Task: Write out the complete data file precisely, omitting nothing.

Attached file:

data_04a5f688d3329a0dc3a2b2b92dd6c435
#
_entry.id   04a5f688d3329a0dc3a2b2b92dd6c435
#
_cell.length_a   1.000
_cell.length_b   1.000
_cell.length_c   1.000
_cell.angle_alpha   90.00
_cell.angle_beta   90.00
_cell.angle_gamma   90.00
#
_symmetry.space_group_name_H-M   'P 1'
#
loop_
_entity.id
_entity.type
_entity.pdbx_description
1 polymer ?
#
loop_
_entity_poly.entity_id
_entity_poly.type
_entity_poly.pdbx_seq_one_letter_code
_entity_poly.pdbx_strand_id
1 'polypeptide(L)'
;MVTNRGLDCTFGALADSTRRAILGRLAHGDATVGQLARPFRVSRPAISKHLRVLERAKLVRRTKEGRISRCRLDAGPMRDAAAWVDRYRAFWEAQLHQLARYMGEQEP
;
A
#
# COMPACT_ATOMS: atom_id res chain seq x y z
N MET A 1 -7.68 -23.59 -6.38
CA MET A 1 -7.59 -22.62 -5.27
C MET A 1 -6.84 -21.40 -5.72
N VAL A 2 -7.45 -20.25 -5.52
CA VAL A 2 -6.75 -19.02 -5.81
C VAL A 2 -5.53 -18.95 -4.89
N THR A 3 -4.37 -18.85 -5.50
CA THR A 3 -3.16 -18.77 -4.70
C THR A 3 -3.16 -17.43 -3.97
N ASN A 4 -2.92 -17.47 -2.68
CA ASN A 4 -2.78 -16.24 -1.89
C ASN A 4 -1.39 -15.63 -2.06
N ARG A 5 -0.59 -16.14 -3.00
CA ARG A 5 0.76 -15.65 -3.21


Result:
data_04a5f688d3329a0dc3a2b2b92dd6c435
#
_entry.id   04a5f688d3329a0dc3a2b2b92dd6c435
#
_cell.length_a   1.000
_cell.length_b   1.000
_cell.length_c   1.000
_cell.angle_alpha   90.00
_cell.angle_beta   90.00
_cell.angle_gamma   90.00
#
_symmetry.space_group_name_H-M   'P 1'
#
loop_
_entity.id
_entity.type
_entity.pdbx_description
1 polymer ?
#
loop_
_entity_poly.entity_id
_entity_poly.type
_entity_poly.pdbx_seq_one_letter_code
_entity_poly.pdbx_strand_id
1 'polypeptide(L)'
;MVTNRGLDCTFGALADSTRRAILGRLAHGDATVGQLARPFRVSRPAISKHLRVLERAKLVRRTKEGRISRCRLDAGPMRDAAAWVDRYRAFWEAQLHQLARYMGEQEP
;
A
#
# COMPACT_ATOMS: atom_id res chain seq x y z
N MET A 1 -7.68 -23.59 -6.38
CA MET A 1 -7.59 -22.62 -5.27
C MET A 1 -6.84 -21.40 -5.72
N VAL A 2 -7.45 -20.25 -5.52
CA VAL A 2 -6.75 -19.02 -5.81
C VAL A 2 -5.53 -18.95 -4.89
N THR A 3 -4.37 -18.85 -5.50
CA THR A 3 -3.16 -18.77 -4.70
C THR A 3 -3.16 -17.43 -3.97
N ASN A 4 -2.92 -17.47 -2.68
CA ASN A 4 -2.78 -16.24 -1.89
C ASN A 4 -1.39 -15.63 -2.06
N ARG A 5 -0.59 -16.14 -3.00
CA ARG A 5 0.76 -15.65 -3.21